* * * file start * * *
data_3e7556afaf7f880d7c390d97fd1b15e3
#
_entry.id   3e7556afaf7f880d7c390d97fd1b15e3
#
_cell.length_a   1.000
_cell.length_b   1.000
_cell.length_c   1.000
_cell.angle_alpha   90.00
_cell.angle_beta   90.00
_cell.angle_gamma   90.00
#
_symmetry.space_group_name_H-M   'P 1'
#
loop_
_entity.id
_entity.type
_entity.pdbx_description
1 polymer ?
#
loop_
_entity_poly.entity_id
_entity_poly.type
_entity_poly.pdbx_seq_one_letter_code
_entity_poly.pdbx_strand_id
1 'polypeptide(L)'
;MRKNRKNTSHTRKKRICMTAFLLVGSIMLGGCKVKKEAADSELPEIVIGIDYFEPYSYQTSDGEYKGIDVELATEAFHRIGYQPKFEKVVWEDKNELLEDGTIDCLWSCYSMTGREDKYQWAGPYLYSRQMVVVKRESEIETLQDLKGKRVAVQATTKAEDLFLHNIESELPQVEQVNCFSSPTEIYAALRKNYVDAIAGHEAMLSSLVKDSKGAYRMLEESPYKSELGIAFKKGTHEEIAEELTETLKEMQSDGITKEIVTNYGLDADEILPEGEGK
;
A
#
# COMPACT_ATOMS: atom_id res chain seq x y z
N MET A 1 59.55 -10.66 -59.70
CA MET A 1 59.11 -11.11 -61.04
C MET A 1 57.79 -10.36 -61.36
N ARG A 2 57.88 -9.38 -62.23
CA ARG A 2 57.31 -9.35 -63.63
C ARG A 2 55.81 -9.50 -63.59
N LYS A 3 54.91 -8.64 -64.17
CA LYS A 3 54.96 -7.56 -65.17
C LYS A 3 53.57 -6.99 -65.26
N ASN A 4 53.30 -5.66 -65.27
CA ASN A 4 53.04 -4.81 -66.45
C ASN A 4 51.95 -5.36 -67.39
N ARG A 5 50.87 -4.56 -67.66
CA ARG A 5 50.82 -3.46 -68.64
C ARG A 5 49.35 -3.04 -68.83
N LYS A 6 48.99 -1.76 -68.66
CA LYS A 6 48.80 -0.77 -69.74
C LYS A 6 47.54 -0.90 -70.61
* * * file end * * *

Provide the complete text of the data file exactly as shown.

data_3e7556afaf7f880d7c390d97fd1b15e3
#
_entry.id   3e7556afaf7f880d7c390d97fd1b15e3
#
_cell.length_a   1.000
_cell.length_b   1.000
_cell.length_c   1.000
_cell.angle_alpha   90.00
_cell.angle_beta   90.00
_cell.angle_gamma   90.00
#
_symmetry.space_group_name_H-M   'P 1'
#
loop_
_entity.id
_entity.type
_entity.pdbx_description
1 polymer ?
#
loop_
_entity_poly.entity_id
_entity_poly.type
_entity_poly.pdbx_seq_one_letter_code
_entity_poly.pdbx_strand_id
1 'polypeptide(L)'
;MRKNRKNTSHTRKKRICMTAFLLVGSIMLGGCKVKKEAADSELPEIVIGIDYFEPYSYQTSDGEYKGIDVELATEAFHRIGYQPKFEKVVWEDKNELLEDGTIDCLWSCYSMTGREDKYQWAGPYLYSRQMVVVKRESEIETLQDLKGKRVAVQATTKAEDLFLHNIESELPQVEQVNCFSSPTEIYAALRKNYVDAIAGHEAMLSSLVKDSKGAYRMLEESPYKSELGIAFKKGTHEEIAEELTETLKEMQSDGITKEIVTNYGLDADEILPEGEGK
;
A
#
# COMPACT_ATOMS: atom_id res chain seq x y z
N MET A 1 59.55 -10.66 -59.70
CA MET A 1 59.11 -11.11 -61.04
C MET A 1 57.79 -10.36 -61.36
N ARG A 2 57.88 -9.38 -62.23
CA ARG A 2 57.31 -9.35 -63.63
C ARG A 2 55.81 -9.50 -63.59
N LYS A 3 54.91 -8.64 -64.17
CA LYS A 3 54.96 -7.56 -65.17
C LYS A 3 53.57 -6.99 -65.26
N ASN A 4 53.30 -5.66 -65.27
CA ASN A 4 53.04 -4.81 -66.45
C ASN A 4 51.95 -5.36 -67.39
N ARG A 5 50.87 -4.56 -67.66
CA ARG A 5 50.82 -3.46 -68.64
C ARG A 5 49.35 -3.04 -68.83
N LYS A 6 48.99 -1.76 -68.66
CA LYS A 6 48.80 -0.77 -69.74
C LYS A 6 47.54 -0.90 -70.61